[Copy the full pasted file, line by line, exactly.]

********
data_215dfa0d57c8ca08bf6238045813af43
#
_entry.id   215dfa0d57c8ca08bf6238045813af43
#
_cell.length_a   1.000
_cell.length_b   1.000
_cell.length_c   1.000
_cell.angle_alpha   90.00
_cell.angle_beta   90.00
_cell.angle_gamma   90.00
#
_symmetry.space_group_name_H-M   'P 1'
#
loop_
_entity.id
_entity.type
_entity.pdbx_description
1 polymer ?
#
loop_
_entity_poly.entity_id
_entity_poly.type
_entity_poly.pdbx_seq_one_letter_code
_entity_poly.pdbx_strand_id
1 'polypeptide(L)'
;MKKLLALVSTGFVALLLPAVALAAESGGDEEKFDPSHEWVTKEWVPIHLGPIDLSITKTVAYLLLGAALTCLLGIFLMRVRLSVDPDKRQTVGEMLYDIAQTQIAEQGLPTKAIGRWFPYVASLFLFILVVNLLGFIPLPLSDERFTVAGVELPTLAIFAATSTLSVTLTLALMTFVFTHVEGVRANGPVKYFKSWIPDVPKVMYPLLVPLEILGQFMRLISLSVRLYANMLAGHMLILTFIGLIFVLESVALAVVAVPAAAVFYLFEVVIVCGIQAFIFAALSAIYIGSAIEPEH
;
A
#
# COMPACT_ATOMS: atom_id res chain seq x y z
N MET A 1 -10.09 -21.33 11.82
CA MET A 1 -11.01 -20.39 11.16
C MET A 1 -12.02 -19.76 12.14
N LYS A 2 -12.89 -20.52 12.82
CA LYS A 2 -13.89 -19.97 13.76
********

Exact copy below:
data_215dfa0d57c8ca08bf6238045813af43
#
_entry.id   215dfa0d57c8ca08bf6238045813af43
#
_cell.length_a   1.000
_cell.length_b   1.000
_cell.length_c   1.000
_cell.angle_alpha   90.00
_cell.angle_beta   90.00
_cell.angle_gamma   90.00
#
_symmetry.space_group_name_H-M   'P 1'
#
loop_
_entity.id
_entity.type
_entity.pdbx_description
1 polymer ?
#
loop_
_entity_poly.entity_id
_entity_poly.type
_entity_poly.pdbx_seq_one_letter_code
_entity_poly.pdbx_strand_id
1 'polypeptide(L)'
;MKKLLALVSTGFVALLLPAVALAAESGGDEEKFDPSHEWVTKEWVPIHLGPIDLSITKTVAYLLLGAALTCLLGIFLMRVRLSVDPDKRQTVGEMLYDIAQTQIAEQGLPTKAIGRWFPYVASLFLFILVVNLLGFIPLPLSDERFTVAGVELPTLAIFAATSTLSVTLTLALMTFVFTHVEGVRANGPVKYFKSWIPDVPKVMYPLLVPLEILGQFMRLISLSVRLYANMLAGHMLILTFIGLIFVLESVALAVVAVPAAAVFYLFEVVIVCGIQAFIFAALSAIYIGSAIEPEH
;
A
#
# COMPACT_ATOMS: atom_id res chain seq x y z
N MET A 1 -10.09 -21.33 11.82
CA MET A 1 -11.01 -20.39 11.16
C MET A 1 -12.02 -19.76 12.14
N LYS A 2 -12.89 -20.52 12.82
CA LYS A 2 -13.89 -19.97 13.76